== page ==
Girthy - Cold-backed, Bucking


How common is it to see horses swinging around with their teeth bared when the rider is doing up the girth?
This can originate from someone in the past having yanked up the girth in an unfair way but in these cases the horse will get over it quickly.

On the other hand this behaviour can start for no apparent reason with a rider who has always been considerate when doing up the girth.

Yes you can ‘block’ them so that they run into your arm and this may be effective in stopping the behaviour. The trouble is this only solves the problem for the rider not the horse.



Sometimes the horse is fine to girth up but ‘look out’ when they take that first step because it is at this point they ‘come unglued’ and take a stag leap or launch into a bucking fit. Sometimes, once that is out of their system, they can seem OK to ride but it is not normal for a broke horse to be doing these things.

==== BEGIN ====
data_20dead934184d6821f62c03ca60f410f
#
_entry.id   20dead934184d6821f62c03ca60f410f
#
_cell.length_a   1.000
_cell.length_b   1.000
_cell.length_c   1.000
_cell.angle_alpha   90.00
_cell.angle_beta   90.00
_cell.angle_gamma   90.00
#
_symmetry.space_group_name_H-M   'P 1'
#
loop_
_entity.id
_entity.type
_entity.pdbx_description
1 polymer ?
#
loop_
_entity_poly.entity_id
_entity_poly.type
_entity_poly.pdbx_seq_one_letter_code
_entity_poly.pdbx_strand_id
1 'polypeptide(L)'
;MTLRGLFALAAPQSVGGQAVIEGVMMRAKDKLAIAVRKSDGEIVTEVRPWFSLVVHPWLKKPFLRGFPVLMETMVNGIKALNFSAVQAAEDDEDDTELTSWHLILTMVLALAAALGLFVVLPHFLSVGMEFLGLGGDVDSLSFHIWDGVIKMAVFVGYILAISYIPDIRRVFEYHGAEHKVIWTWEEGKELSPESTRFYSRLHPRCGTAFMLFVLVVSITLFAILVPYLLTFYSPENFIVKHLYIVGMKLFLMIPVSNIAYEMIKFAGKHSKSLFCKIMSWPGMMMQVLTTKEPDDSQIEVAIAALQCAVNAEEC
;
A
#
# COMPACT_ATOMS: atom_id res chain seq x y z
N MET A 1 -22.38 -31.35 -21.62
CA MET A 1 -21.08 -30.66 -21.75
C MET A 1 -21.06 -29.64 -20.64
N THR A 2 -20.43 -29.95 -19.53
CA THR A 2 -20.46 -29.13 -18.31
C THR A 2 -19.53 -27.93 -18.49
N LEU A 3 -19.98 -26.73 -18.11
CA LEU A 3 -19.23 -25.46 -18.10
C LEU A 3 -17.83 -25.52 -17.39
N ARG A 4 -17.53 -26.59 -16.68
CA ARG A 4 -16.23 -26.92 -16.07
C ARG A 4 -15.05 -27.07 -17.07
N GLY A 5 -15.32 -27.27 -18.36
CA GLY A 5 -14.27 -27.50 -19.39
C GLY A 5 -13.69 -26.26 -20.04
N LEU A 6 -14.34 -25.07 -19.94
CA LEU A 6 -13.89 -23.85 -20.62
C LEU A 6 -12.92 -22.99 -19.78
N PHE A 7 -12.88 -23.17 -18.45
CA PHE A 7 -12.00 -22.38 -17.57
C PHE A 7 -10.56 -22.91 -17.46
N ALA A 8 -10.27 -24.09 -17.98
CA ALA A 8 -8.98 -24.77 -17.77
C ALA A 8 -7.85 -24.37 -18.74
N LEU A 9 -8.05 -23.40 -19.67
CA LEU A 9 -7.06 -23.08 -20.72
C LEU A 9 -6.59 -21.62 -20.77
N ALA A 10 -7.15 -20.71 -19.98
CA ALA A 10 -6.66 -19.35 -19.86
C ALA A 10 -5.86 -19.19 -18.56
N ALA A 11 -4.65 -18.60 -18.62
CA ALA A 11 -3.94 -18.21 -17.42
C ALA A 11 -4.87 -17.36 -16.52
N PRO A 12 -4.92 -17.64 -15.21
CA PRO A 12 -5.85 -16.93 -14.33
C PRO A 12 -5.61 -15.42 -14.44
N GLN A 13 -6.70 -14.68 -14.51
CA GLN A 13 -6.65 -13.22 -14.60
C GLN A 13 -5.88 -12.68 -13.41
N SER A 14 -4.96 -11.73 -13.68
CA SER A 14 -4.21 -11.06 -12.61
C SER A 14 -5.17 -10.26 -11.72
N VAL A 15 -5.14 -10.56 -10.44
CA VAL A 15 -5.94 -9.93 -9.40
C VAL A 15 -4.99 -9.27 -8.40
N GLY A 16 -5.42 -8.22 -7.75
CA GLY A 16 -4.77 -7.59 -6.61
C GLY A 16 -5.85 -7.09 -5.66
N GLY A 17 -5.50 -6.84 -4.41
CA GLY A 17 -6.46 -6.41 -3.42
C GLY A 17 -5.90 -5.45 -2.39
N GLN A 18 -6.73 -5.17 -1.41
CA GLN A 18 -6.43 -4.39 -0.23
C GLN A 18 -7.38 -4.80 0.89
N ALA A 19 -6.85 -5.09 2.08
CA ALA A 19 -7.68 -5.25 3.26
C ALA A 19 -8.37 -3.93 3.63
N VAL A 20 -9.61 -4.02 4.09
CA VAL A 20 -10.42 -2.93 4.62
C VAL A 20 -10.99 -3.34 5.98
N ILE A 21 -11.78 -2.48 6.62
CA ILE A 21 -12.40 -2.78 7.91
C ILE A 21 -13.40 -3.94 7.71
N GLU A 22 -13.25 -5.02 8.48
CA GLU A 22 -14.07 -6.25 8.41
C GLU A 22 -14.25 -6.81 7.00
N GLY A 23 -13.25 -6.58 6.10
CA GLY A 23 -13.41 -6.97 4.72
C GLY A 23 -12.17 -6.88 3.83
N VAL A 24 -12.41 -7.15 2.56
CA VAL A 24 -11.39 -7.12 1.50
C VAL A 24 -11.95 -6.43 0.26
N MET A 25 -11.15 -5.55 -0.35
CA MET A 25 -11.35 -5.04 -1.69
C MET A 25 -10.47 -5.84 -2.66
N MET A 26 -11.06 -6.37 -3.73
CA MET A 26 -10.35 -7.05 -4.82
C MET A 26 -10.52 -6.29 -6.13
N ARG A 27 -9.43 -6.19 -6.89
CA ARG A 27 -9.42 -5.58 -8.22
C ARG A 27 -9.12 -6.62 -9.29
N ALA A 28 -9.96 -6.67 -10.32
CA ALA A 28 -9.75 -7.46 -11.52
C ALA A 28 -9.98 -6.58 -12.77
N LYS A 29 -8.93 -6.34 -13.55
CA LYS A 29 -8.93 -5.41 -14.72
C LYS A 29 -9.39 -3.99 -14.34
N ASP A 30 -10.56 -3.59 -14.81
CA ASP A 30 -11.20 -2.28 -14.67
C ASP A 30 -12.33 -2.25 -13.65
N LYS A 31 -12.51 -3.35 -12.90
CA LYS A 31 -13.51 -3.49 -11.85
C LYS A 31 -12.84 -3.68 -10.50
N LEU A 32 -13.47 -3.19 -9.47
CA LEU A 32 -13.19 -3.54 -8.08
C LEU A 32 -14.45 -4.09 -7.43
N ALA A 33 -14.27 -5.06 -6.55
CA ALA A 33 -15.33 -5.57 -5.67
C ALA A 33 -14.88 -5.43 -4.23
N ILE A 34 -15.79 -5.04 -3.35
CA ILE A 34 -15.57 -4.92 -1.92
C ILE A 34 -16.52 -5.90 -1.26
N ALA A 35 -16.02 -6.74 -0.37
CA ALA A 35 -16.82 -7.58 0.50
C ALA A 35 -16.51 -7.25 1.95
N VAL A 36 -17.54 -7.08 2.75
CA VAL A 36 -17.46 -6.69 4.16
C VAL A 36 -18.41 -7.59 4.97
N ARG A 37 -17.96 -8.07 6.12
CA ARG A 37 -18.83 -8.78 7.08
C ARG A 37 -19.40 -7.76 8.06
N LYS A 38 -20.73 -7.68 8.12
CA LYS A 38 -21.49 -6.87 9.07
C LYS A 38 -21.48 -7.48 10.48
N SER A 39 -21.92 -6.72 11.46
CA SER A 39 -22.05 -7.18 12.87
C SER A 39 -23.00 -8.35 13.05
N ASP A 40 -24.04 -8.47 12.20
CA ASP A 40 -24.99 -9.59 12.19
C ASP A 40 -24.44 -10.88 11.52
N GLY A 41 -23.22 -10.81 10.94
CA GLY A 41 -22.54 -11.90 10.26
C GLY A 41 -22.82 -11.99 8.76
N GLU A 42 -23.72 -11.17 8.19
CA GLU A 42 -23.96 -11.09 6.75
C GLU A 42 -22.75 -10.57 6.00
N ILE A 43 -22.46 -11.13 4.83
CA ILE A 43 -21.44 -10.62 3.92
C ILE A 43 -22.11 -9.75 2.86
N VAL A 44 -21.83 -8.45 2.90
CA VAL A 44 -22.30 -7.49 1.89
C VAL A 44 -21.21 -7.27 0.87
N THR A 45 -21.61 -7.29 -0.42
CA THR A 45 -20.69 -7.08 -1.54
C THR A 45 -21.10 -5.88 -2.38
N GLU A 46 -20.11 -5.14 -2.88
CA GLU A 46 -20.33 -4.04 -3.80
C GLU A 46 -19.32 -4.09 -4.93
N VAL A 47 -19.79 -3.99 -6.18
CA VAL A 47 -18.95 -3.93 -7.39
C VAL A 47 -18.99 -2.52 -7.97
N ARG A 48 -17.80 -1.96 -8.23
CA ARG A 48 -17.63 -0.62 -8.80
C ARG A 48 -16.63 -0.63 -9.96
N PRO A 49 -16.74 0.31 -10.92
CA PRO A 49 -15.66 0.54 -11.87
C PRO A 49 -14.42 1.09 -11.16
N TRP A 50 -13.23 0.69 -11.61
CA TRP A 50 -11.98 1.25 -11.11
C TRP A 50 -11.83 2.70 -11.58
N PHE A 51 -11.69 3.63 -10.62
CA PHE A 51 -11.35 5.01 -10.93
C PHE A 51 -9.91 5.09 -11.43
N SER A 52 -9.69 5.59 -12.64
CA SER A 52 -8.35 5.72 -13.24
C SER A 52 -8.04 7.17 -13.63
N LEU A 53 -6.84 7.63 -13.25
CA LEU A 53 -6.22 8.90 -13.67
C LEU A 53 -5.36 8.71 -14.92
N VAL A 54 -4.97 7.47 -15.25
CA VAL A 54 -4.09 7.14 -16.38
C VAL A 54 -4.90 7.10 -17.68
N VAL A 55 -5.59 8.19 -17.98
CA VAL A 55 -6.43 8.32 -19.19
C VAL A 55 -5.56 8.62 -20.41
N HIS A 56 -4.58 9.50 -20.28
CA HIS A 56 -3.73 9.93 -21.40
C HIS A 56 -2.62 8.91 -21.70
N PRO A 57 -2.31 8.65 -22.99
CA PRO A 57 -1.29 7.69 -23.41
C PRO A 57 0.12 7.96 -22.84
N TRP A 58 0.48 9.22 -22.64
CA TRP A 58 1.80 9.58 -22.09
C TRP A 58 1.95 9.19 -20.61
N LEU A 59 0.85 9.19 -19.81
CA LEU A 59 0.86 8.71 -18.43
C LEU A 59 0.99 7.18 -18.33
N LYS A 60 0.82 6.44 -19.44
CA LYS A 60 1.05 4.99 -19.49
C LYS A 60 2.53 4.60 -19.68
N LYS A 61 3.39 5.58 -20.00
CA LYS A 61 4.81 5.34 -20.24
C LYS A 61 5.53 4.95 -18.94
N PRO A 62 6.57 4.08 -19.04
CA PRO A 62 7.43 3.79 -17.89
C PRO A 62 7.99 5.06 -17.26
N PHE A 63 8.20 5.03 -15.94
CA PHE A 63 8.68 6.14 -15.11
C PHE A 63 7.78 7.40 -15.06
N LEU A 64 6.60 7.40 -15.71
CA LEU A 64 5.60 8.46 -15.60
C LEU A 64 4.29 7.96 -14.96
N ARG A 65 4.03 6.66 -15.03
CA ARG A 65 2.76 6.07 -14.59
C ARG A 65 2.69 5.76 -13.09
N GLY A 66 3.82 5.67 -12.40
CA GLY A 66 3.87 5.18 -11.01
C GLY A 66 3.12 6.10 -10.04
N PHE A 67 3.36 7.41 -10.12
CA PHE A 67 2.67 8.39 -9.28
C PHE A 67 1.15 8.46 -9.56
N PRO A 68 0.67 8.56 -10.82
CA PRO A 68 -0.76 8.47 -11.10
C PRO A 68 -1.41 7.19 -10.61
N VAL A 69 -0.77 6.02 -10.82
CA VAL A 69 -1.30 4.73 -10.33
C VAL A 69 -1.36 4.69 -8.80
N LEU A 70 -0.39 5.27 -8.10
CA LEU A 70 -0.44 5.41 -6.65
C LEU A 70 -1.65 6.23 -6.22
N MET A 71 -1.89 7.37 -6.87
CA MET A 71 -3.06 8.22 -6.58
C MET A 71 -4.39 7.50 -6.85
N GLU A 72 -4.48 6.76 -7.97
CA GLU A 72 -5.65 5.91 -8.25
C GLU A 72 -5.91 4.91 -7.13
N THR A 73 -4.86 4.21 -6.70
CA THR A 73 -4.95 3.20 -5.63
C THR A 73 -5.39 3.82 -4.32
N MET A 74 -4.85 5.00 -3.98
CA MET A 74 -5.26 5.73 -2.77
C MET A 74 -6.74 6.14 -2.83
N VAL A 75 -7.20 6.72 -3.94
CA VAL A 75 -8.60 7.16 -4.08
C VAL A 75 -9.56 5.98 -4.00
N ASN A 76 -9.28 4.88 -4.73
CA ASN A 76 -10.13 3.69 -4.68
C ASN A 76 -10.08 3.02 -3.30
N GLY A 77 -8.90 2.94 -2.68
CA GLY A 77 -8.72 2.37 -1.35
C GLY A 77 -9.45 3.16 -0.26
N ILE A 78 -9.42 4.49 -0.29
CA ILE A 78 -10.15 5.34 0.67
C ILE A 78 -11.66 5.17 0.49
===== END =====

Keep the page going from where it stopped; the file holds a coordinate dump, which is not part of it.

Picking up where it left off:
It is a big mistake to just tighten the girth and mount up! I could fill these pages with stories of people who did just that and had the unfortunate experience of the horse exploding violently, ending with serious injuries to the unsuspecting rider. Often these ‘grass-affected’ horses will continue broncing long after the rider has come off and when they finally stop they stand there trembling like they cannot believe they just did that!

Learned behaviour?

Does it become a learned behaviour?

Fortunately NO!
When grass-affected horses do these things it is a reaction to whatever painful or weird sensation that triggers the episode at the time.

After the diet change has brought their metabolism back to normal again the undesirable behaviour is simply not there.

Take Nevada...


Nevada is the horse pictured at the top of page. He is also the horse on the right.

In one he is very 'Grass Affected', in the other he is back to calm, healthy, normal with the correct feeding.

You would not think he is the same horse. This is nothing to do with whether he was 'retrained' or not. You can't 'retrain a 'Grass Affected' horse. They simply can not learn in that state.

It had nothing to do with him being sore from injury (not that that can't be a reason for similar behaviour and should always be checked out by a professional!) In Nevavda's case, as with so many other horses, it was simply a case of a mineral imbalance caused by grazing for so long on the wrong type of forage!